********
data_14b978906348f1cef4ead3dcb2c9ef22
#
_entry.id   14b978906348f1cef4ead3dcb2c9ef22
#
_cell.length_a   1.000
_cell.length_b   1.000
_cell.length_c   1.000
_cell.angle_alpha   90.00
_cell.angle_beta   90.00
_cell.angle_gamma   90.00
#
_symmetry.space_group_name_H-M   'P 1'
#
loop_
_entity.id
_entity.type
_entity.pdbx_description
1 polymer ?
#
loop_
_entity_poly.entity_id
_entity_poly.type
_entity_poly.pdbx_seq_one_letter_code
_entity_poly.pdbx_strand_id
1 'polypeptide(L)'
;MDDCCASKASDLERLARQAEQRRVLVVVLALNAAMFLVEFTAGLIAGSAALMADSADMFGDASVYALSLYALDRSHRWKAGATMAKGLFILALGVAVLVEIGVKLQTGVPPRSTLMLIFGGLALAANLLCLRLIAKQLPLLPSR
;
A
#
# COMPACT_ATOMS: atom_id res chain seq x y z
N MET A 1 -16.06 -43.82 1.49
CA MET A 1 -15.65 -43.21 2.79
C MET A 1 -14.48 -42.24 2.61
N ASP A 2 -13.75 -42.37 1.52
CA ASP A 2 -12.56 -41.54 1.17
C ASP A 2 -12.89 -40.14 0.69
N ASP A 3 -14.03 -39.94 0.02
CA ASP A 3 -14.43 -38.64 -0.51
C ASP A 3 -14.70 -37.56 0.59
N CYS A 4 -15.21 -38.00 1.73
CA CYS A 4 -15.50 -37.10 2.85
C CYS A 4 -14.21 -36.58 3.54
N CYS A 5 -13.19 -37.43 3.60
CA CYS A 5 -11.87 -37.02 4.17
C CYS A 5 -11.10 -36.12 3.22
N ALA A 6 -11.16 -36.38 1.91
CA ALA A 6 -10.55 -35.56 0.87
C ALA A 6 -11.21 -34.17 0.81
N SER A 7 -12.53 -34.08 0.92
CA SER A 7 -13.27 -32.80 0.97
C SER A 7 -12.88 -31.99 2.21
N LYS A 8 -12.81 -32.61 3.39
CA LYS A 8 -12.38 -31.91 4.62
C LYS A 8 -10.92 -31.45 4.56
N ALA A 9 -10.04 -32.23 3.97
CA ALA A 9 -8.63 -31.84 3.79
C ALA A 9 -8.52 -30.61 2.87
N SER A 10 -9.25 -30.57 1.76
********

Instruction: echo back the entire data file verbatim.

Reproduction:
data_14b978906348f1cef4ead3dcb2c9ef22
#
_entry.id   14b978906348f1cef4ead3dcb2c9ef22
#
_cell.length_a   1.000
_cell.length_b   1.000
_cell.length_c   1.000
_cell.angle_alpha   90.00
_cell.angle_beta   90.00
_cell.angle_gamma   90.00
#
_symmetry.space_group_name_H-M   'P 1'
#
loop_
_entity.id
_entity.type
_entity.pdbx_description
1 polymer ?
#
loop_
_entity_poly.entity_id
_entity_poly.type
_entity_poly.pdbx_seq_one_letter_code
_entity_poly.pdbx_strand_id
1 'polypeptide(L)'
;MDDCCASKASDLERLARQAEQRRVLVVVLALNAAMFLVEFTAGLIAGSAALMADSADMFGDASVYALSLYALDRSHRWKAGATMAKGLFILALGVAVLVEIGVKLQTGVPPRSTLMLIFGGLALAANLLCLRLIAKQLPLLPSR
;
A
#
# COMPACT_ATOMS: atom_id res chain seq x y z
N MET A 1 -16.06 -43.82 1.49
CA MET A 1 -15.65 -43.21 2.79
C MET A 1 -14.48 -42.24 2.61
N ASP A 2 -13.75 -42.37 1.52
CA ASP A 2 -12.56 -41.54 1.17
C ASP A 2 -12.89 -40.14 0.69
N ASP A 3 -14.03 -39.94 0.02
CA ASP A 3 -14.43 -38.64 -0.51
C ASP A 3 -14.70 -37.56 0.59
N CYS A 4 -15.21 -38.00 1.73
CA CYS A 4 -15.50 -37.10 2.85
C CYS A 4 -14.21 -36.58 3.54
N CYS A 5 -13.19 -37.43 3.60
CA CYS A 5 -11.87 -37.02 4.17
C CYS A 5 -11.10 -36.12 3.22
N ALA A 6 -11.16 -36.38 1.91
CA ALA A 6 -10.55 -35.56 0.87
C ALA A 6 -11.21 -34.17 0.81
N SER A 7 -12.53 -34.08 0.92
CA SER A 7 -13.27 -32.80 0.97
C SER A 7 -12.88 -31.99 2.21
N LYS A 8 -12.81 -32.61 3.39
CA LYS A 8 -12.38 -31.91 4.62
C LYS A 8 -10.92 -31.45 4.56
N ALA A 9 -10.04 -32.23 3.97
CA ALA A 9 -8.63 -31.84 3.79
C ALA A 9 -8.52 -30.61 2.87
N SER A 10 -9.25 -30.57 1.76